Skip navigation

How is the City Code on Out Buildings interpreted and enforced?

Recently the pictures below were shared on Facebook. I’m sure I’m not the only member of council that hears questions and discussions about out buildings.  In my couple years as mayor I've heard discussion by residents who believed they were only allowed one shed and that it had to be 8 foot high or less.  This conclusion is very understandable if a resident used the Search Feature found within the website housing the City’s codified ordinances and searched “Shed” and then discussed the results with the neighbors.   
 
Shed

 
1123.101  STORAGE SHED.
   "Storage shed" means a structure for the use of keeping and preserving diversified articles for future use, the size of which should not exceed twelve (12) feet by twelve (12) feet and eight (8) feet in total height and shall not be permanently attached to the house.
(Case 441, 4-16-80)  (Ord. 81-0-08.  Passed 8-3-81.)
 
1191.04  STORAGE SHED.
   One (1) storage shed per lot or parcel is permitted in any "A" or "R" District provided it is not within five (5) feet of any rear or side property line.
(Case 441, 4-16-80; Case 48, 8-23-84)  (Ord. 81-0-08.  Passed 8-3-81.)
  
1121.02  FEE SCHEDULE.
   (a)   In order to effect the purpose of this Zoning Ordinance, an appropriate fee schedule for required permits and services shall be established by ordinance of Council, and such schedule may be revised periodically as Council finds appropriate.
   (b)    The following Fees are established:
 
 
ZONING
Zoning Certificates: Fee
Accessory Building; Storage Shed;
Projection (Patio Cover, Carport, Patio, Enclosure, etc.);
Hot Tub; Swimming Pool; Room Addition;
Remodeling/Alteration; Attached Garage
$30
 
Looking at the photo above and judging by the height of the man it is obvious that the building is higher than 8 feet.  There is obviously a discrepancy between the code on shed’s and this building.  One thing I've learned over the last couple of years is a Facebook post invariably prompts questions about city code and I should expect to get inquiries often from the public.  To explain what appears to be a discrepancy between the city code on sheds and the height of the building in the picture, a reference to an earlier section of the City Code is provided below.  Note, also that the city paperwork shows code enforcement reviewed and approved the building.
 
City Code
 

 
Thus the original Facebook post provided a good reason to look at the city code and highlight one section that could be confusing.   

For those of us that find it interesting to look at code and make sure that it makes sense it also brings up the question if it is written clearly enough.  In this case not only is the height issue confusing, it seems peculiar that city code 1191.04 specifically limits the number of accessory buildings on a R or A zoned lot to one per lot if that accessory building is a shed of 12 ft X 12 ft and has a height of 8 feet or less, but the code (1191.01) allows multiple 12 by 12 accessory buildings on lots in R, A, B, P-PD or I zoned districts if the accessory buildings are between 8 feet and 14 feet tall.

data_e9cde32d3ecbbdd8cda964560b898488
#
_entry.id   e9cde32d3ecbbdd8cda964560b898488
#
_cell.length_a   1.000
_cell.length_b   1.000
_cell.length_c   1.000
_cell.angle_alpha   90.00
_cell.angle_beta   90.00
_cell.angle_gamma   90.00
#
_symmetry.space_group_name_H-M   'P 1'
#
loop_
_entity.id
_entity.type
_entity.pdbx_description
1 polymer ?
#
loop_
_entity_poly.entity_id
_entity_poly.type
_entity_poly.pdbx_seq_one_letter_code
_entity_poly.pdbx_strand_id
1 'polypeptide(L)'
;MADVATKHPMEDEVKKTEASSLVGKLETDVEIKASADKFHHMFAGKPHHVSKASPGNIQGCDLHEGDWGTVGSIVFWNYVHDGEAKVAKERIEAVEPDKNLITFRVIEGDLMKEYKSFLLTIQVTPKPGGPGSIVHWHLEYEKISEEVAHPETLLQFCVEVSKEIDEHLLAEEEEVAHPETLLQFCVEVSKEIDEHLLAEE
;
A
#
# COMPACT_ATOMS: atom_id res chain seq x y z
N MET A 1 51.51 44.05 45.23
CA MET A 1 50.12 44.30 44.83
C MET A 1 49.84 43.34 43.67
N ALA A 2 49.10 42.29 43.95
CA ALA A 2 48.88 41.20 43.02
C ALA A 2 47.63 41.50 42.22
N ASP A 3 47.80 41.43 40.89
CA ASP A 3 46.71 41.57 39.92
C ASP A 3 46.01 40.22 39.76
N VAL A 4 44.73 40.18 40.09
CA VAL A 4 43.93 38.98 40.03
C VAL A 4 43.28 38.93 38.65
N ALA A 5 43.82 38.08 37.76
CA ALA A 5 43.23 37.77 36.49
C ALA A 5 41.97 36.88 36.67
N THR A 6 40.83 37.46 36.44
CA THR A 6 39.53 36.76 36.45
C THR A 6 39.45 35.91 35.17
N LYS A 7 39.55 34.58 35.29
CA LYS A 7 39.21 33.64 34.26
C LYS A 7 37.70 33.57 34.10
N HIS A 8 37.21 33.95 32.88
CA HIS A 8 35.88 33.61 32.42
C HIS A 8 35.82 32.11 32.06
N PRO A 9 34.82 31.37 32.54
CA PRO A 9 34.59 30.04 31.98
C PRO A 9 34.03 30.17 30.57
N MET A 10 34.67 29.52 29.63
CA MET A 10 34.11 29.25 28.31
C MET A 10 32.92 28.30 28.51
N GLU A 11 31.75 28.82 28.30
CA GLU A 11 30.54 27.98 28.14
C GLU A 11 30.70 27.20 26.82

I suspect there are residents in the city that are interested in knowing how the city code works and in fact one resident did volunteer that he had approached the city previously on this very issue and received this response:

Umm I was told 1 shed 12x12x8 (no permit) but multiple accessory buildings providing proper separations and setbacks, as long as no more than 50% of your properly is cover with buildings or concrete/asphalt.
 
In the whole scheme of solving the puzzle of how the city works, this is the kind of feedback that is interesting because it is likely that this is what was told but it is not obvious that it complies with City Code 1121.02 (cited above). The fee schedule in City Code 1121.02 specifically calls for a $30 Zoning Certificate fee for the construction of a Storage Shed.  So is it possible that there is no permit required but a fee is required?  Here we can again look to the Facebook post and see that a Zoning Certificate is applied for before construction begins and an Occupancy Permit is issued after the city inspects the finished structure.

 


Now looking at City Code 1125.02  ZONING CERTIFICATES AND OCCUPANCY PERMITS we see a lot of what needs to be done to go from a Zoning Certificate to getting an Occupancy permit.  The interesting thing is this section doesn’t seem to exempt sheds from getting an occupancy permit.  In fact, section (e) states: “Prior to occupying any new or existing nonresidential building or structure or any land in the case of land uses, an occupancy permit shall be secured from the Director of Planning and Zoning or designee by the owner or his agent.  …”. 

For those that like solving puzzles and are interested in discussing the complexities of the city code to see if the implementation makes sense in terms of what is written, I appreciate your input on these questions:
  1. Can we find something in the City Code that indicates Sheds are exempt from getting a permit?
  2. What city code limits the area of your property being covered by buildings and concrete to less than 50%?
  3. Does it make sense to allow only one 8-foot-high 12 x 12 accessory building in a residential area but allow multiple 12 x 12 accessory buildings that are between 8 and 14 feet high?
  4. Why do you think sheds are called out as a specific form of accessory building?  Could this part of the code be clarified?
Together, through conversation that is thoughtful and shows respect, those of us with inquisitive minds can learn from each others experiences and move the city forward.  Thanks in advance to those that participate. 

Rating

Unrated
Rating:
Edited